As one would predict, MsrA/MsrB protein was detected in ΔNMB2145 and could not be detected anymore upon complementation of ΔNMB2145 by NMB2145 when IPTG was added to the culture medium (Fig. 5a). Also, NMB0044 (msrA/msrB) RT-PCR product was indeed detected in ΔNMB2145 cells but hardly in ΔNMB2145 cells when complemented by NMB2145 (Fig. 5b).

thumbnailFigure 5. MsrA/msrB is expressed upon deletion of and transcriptionally repressed by NMB2145. Protein analysis of crude membranes by SDS-PAGE (A) and corresponding transcriptional analysis of msrA/msrB by RT-PCR (B) of the NMB2145 knockout (ΔNMB2145) and ΔNMB2145 transformed with pNMB2145 before (-) and after induction (+). Molecular weight markers (kDa) are indicated on the right. Arrow indicates MsrA/MsrB.

Together, these experiments demonstrate that NMB2145 inhibits transcription of the rpoE regulon. Conceivably, NMB2145 binds to σE, thereby inactivating it, resulting in decreased transcription by means of autoregulation of the rpoE operon and, as a consequence of that, decreased transcription of msrA/msrB.

The residues Cys4, Cys34 and Cys37 of NMB2145 are essential for optimal anti-σE activity

To investigate whether the Cys residues of the ZAS motif and the conserved Cys at position 4 of NMB2145, in analogy to corresponding Cys residues in RsrA of S. coelicolor [29], are also essential for anti-σE activity of NMB2145, we generated single Ala substitutions at each of the Cys residues and also of the single His residue of the ZAS motif (His30x3Cys34x2Cys37) and at position 4 of NMB2145. The ability of these mutant NMB2145 proteins to inhibit σE activity in meningococci was investigated by SDS-PAGE assessment of crude membranes, using MrsA/MrsB as reporter protein. All substitutions except His30Ala resulted in expression of MrsA/MrsB (MALDI-TOF confirmed). The substitution Cys34Ala resulted in MsrA/MsrB levels comparable to those found in crude membranes prepared from ΔNMB2145 cells while the substitutions Cys4Ala and Cys37Ala resulted in more modest, but clearly detectable levels of MsrA/MsrB (Fig. 6). Collectively, these experiments demonstrate that the Cys residues of the ZAS motif, as well as Cys4 of NMB2145 are important for functionality of NMB2145 as an anti-σE factor.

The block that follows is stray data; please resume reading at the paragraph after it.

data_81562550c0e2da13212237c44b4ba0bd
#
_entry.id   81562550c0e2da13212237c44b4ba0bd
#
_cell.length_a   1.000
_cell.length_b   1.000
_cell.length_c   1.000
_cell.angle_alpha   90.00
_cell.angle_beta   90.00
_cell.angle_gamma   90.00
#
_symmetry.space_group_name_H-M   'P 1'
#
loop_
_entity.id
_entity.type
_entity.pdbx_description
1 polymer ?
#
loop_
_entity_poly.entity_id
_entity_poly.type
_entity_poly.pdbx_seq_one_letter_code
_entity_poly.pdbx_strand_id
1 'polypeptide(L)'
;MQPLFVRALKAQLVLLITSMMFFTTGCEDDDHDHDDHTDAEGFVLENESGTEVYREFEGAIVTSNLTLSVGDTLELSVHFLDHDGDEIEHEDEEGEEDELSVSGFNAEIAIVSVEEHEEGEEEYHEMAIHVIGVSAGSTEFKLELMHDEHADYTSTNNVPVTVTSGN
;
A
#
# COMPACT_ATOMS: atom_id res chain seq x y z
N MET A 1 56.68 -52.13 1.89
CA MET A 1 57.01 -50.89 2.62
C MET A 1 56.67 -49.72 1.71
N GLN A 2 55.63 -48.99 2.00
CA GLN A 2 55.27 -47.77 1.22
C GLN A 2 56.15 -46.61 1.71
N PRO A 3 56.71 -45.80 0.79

thumbnailFigure 6. Residues Cys4, Cys34 and Cys37 of NMB2145 are essential for optimal anti-σE activity of NMB2145. SDS-PAGE assessment of MsrA/MsrB protein levels in crude membranes extracted from ΔNMB2145 cells in which mutant NMB2145 proteins pNMB2145(His30Ala), pNMB2145(Cys4Ala), pNMB2145(Cys34Ala) and pNMB2145(Cys37Ala) are expressed. Crude membranes were extracted before (-) and after (+) induction. Molecular weight markers (kDa) are indicated on the right. Arrow indicates MsrA/MsrB.

Involvement of σE in the response to hydrogen peroxide, diamide and singlet oxygen

The Cys4 and Cys37 in NMB2145, essential in anti-σE activity, correspond exactly with Cys11 and Cys44 residues of RsrA of S. coelicolor involved in disulphide bond formation. In addition, residue His30 in the ZAS motif of NMB2145 is not required for anti-σE activity consistent with anti-σ properties of RsrA [29] and ChrR, the ZAS containing anti-σE factor of Rhodobacter sphaeroides [26,49,50]. In S. coelicolor, exposure to superoxide, hydrogen peroxide or the thiol specific oxidant diamide causes dissociation of the σR-RsrA complex [46,51,52]. In contrast, ChrR anti-σE activity is not affected by these reactive oxygen species, but responds to singlet oxygen (1O2) [53].

To investigate stimuli activating the σE response in meningococci, cells were exposed to hydrogen peroxide, diamide or singlet oxygen and transcript levels of rpoE and msrA/msrB were analysed by RT-PCR before and after exposure to these stress agents. No differences in transcript levels of either rpoE or msrA/msrB were detected, suggesting that in meningococci σE is not involved in the response to such stimuli. In addition, no detectable differences in transcription levels of rpoE and msrA/msrB were observed after exposure of cells to SDS-EDTA, a stimulant known to induce membrane stress and activate RpoE in other bacterial species (not shown).